The Fed’s use of the word “weather”, vulnerable high street profits, gold’s revival, and the economic effects of the Ukraine crisis.
We bring you some of our favourite analysts’ picks of the most important graphs this week.
David Lebovitz, global market strategist at JP Morgan Asset Management:
There has been a lot of discussion of the impact that uncharacteristically inclement weather may have had on US economic data at the start of 2014. While the data for March will reveal the true extent of this impact, the release of the Federal Reserve's March Beige Book suggests that harsh weather may have in fact affected the US economy so far this year. As shown in the chart, the term "weather" was mentioned 119 times in the March 2014 Beige Book, well above the average of 28 mentions in the March publication since 1997, thereby suggesting that the Fed may be justified in pointing to weather to explain weakness in the economic data.
Jeremy Cook, chief economist at World First:
The British Retail Consortium prices index has fallen nine months in a row, and February’s number was the largest fall on record – a decline of 1.4 per cent. January is normally the month for discounting, as retailers want to tempt people back through the doors, but the fact that February’s is so low as well means that the price cuts have continued. This leads us to believe that high street profits remain in danger, despite all the chatter of a recovery, and that consumers will remained squeezed at the margin for a time to come.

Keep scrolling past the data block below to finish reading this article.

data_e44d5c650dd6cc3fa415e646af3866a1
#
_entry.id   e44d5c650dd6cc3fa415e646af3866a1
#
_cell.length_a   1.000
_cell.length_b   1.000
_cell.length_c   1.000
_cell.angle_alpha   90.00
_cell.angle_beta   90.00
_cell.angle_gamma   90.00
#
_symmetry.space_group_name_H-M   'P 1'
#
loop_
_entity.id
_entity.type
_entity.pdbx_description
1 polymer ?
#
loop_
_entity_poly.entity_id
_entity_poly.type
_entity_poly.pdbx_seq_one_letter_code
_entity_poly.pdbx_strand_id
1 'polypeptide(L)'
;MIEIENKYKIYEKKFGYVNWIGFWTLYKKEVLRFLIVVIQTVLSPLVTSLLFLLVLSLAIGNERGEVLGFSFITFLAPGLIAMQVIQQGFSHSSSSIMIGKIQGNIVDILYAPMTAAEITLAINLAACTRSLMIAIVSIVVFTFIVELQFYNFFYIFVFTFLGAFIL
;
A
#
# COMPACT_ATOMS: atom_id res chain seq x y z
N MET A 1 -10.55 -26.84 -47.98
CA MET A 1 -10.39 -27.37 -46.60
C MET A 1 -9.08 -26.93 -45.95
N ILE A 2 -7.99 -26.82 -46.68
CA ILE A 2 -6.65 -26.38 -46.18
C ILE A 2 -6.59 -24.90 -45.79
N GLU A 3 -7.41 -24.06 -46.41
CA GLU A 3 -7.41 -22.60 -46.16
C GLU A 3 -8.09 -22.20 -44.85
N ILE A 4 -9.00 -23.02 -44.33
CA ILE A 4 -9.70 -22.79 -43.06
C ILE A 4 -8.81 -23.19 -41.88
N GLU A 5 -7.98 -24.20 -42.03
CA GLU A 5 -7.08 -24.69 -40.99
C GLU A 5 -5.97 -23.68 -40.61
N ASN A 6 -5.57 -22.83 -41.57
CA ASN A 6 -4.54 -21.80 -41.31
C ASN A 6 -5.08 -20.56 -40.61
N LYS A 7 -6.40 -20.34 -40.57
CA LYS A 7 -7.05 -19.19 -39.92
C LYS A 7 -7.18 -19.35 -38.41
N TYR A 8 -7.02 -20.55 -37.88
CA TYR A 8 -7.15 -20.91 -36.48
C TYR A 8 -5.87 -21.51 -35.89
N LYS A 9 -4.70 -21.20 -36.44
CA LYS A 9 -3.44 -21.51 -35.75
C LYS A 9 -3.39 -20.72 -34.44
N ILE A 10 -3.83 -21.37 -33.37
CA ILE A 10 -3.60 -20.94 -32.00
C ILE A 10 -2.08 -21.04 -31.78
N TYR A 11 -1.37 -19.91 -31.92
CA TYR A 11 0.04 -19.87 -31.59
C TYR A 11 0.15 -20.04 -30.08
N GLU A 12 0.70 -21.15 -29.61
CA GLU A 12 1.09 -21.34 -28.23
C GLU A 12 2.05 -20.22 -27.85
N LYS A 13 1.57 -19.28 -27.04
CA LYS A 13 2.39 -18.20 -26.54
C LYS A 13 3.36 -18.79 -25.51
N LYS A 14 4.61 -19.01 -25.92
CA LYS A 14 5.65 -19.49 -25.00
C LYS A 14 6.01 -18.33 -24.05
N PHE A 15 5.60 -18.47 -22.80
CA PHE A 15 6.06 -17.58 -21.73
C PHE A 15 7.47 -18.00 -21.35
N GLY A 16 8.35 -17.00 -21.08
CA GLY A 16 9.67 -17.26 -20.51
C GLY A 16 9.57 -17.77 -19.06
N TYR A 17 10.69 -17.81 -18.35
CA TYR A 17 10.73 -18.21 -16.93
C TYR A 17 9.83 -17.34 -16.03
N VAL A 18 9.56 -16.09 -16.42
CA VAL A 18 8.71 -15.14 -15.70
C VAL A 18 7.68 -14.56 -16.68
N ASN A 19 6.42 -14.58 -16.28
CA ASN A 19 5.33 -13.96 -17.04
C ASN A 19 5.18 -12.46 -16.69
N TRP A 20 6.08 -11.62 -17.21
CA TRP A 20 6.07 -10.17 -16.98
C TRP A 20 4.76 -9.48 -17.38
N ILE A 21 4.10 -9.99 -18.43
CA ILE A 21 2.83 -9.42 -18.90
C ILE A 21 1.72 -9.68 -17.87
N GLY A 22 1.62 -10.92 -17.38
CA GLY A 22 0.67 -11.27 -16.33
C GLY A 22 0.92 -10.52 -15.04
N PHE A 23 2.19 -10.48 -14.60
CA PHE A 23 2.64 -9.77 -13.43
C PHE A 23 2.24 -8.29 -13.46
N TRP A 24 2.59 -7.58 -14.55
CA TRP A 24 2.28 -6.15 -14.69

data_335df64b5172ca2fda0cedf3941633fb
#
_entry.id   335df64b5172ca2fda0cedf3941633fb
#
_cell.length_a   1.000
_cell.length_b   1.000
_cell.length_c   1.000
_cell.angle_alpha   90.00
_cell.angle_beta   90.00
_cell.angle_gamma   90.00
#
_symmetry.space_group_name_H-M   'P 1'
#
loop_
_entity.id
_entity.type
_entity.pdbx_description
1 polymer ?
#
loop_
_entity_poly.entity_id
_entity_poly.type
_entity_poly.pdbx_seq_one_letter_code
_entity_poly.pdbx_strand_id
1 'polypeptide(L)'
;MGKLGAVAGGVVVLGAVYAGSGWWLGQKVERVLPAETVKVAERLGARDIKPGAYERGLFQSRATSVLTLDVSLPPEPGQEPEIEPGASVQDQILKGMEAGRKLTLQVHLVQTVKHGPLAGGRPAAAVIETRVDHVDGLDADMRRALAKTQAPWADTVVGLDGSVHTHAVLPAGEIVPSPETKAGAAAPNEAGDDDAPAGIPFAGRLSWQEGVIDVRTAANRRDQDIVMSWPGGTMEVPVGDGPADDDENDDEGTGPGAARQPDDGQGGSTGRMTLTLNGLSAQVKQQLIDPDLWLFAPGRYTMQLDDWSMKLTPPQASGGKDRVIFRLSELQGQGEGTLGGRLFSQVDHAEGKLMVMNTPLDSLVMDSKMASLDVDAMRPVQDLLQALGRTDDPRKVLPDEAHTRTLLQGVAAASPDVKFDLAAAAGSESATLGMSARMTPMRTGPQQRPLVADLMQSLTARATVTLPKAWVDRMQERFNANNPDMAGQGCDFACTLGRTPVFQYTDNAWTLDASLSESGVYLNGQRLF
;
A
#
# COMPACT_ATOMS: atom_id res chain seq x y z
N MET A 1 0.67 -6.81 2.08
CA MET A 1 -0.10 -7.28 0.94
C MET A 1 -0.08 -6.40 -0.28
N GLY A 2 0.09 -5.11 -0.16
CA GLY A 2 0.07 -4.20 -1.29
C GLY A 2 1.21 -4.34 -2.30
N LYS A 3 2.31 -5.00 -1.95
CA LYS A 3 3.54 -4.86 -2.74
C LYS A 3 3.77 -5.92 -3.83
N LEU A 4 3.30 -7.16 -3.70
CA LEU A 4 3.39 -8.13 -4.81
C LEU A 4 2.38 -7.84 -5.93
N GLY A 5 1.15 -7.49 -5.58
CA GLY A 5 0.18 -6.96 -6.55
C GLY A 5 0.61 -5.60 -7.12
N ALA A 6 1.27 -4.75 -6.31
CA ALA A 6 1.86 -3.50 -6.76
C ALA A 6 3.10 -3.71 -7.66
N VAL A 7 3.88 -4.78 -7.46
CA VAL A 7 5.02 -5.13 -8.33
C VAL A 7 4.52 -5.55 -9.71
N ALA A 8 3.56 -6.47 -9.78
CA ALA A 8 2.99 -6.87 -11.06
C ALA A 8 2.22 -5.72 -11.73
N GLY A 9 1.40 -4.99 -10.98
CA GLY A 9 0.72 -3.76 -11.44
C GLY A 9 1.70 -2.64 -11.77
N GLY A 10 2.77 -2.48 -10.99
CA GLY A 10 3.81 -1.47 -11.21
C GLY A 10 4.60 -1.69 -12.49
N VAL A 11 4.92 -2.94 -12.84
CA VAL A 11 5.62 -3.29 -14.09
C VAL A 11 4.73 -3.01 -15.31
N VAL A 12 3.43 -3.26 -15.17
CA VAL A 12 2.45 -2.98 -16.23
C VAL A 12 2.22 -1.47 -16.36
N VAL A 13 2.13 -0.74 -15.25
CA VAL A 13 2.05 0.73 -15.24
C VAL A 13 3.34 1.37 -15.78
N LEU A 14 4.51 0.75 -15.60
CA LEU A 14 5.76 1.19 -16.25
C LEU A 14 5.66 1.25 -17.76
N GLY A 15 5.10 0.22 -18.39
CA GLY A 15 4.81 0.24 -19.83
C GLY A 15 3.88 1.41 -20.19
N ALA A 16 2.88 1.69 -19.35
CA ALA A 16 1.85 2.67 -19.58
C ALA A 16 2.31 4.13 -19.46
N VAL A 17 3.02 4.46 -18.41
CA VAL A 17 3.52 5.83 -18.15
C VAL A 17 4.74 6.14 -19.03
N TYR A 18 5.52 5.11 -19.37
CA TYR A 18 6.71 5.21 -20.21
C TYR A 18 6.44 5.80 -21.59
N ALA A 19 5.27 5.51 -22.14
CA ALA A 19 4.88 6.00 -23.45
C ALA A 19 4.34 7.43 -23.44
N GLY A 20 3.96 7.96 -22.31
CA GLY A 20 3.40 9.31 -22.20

Julian Jessop, chief global economist at Capital Economics:
The crisis in Ukraine has underlined gold’s enduring role as a safe-haven asset. But the renewed decline in yields on government bonds has also helped by reducing the cost of holding an asset, like gold, that pays no income. US bond yields are still likely to trend higher over the coming years, but monetary policy will remain relatively loose, and the price of gold has already fallen a long way. In the meantime, the fact that gold has benefited in an environment of increased risk should lay to rest the idea that it has lost its safe-haven status.
Christian Schulz, senior economist at Berenberg:
Russia’s effective invasion of Crimea has caused a stand-off with the West. Its oil and gas supply gives Russia some leverage, but the drop in the rouble highlights an asymmetry: Russia depends more on exports to the EU than vice versa. The crisis has not even dented the West’s recovery, nor set off new emerging market turbulence. Instead, Russia is facing the cost of defending its currency, as well as the looming impact of sanctions.